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LAWRIE WILLIAMS:: China: 2020 gold demand more than halved after 5 months

We might have expected Chinese gold demand as delineated by Shanghai Gold Exchange (SGE) gold withdrawals in May to have seen a small pick-up given China has reportedly mostly emerged from its draconian coronavirus-control lockdowns, but that has not proved to be the case.  Indeed May gold withdrawals for the exchange have fallen back around 28% even from the April level, which we had previously reckoned to represent a small recovery in demand from the world’s No.1 gold consumer.  We had assumed that the April withdrawal level – an increase of 16% from March – would be the forerunner of signs of a return to a higher level of gold buying by the Chinese consumer, but it looks like our conclusions were somewhat premature (see table below).

Table: SGE Monthly Gold Withdrawals 2018-2020 (Tonnes)

 Month

2020

2019

2018

% change 2019-2020

% change 2018-2020

January

110.87

218.54

223.58

-49.31%

-50.64%

February*

 28.99

  99.77

118.42

 -71.14%

-75.52%

March

 82.27

 218.03

192.61

 -62.27%

 -57.29%

April

 95.80

 151.89

212.64

 -36.93%

 -54.95%

May

 69.18

 123.11

150.58

 -43.81%

 -54.06%

June

 107.45

140.59

July

 129.33

137.41

August

 107.73

190.59

September

 117.08

188.12

October*

   91.15

142.94

November

 119.43

179.08

December

 158.50

178.04

Year to date**

387.11

811.34

897.83

-52.29%

-56.88%

Full Year

 

 1642.01

2,054.54

 

 

 Source:  Shanghai Gold Exchange.

** Cumulative figure as reported by SGE

 

We thus look on the May SGE withdrawal figures as being a bit of an anomaly. And they perhaps suggest that China is not recovering as fast from the COVID-19 effects as quickly as we had been led to believe.  The virtual shutdowns of industry all around the world will, of course, have meant huge interruptions to the global supply chain which may have left the vast Chinese export sector with a distinct lack of a fully receptive market for its goods.  The virtual shutdown of around 90% of the global airline industry will not have helped here either.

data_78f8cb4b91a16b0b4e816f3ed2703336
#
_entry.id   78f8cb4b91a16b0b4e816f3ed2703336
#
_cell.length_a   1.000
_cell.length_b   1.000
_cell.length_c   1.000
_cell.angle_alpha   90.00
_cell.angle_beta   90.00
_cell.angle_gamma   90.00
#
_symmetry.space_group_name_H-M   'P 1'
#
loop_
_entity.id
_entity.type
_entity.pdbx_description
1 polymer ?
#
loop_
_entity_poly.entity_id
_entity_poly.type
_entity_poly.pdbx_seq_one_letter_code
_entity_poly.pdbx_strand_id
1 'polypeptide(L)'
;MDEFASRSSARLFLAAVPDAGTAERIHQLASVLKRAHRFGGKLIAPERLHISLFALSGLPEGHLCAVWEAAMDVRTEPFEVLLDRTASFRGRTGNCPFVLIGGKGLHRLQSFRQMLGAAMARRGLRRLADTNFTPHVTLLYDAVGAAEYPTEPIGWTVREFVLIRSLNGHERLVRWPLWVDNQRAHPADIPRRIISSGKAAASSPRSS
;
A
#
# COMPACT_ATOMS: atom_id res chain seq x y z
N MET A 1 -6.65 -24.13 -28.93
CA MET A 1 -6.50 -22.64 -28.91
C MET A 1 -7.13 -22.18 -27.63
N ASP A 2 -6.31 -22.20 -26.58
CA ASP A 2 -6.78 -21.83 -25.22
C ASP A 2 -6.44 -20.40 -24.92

We still expect China’s gold consumption to recover somewhat in the final seven months of the year, but now our view is that this will perhaps not nearly happen as rapidly, or as steeply,  as most observers had been suggesting.  Gold followers will recall that when the West was seeing heavy selling out of the gold ETFs from 2011-2013, the huge gold bullion demand out of China kept the gold market alive, and perhaps from falling back below the key $1,000 an ounce level.  Now the boot is very much on the other foot with massive ETF inflows (at least until the past couple of trading days) counterbalancing this apparent fall-off in demand from the world’s biggest consumer.

Of course the two could be connected, particularly with some of the Swiss gold refineries shut down for a couple of weeks.  Strong demand from the U.S. in particular, which showed up as record gold exports from Switzerland to the U.S. in May, could have affected the availability of gold going into the Far East.  Switzerland’s refineries handle a high proportion of the gold requiring refining, or re-refining, into the smaller sizes of bullion bars, coins and wafers in primary demand in countries like China, and a coronavirus-related temporary blip in such deliveries in May could be responsible for the apparent downturn in gold demand recorded in China that month.  If so, that should sort itself out in the coming weeks and months and show up in the Chinese statistics later in the year, but whatever transpires annual Chinese gold demand will be down substantially in 2020.  It will be interesting to see what the major analytical consultancies, which have whole teams investigating such anomalies, make of these latest figures.

 

08 Jun 2020 | Categories: Gold, China

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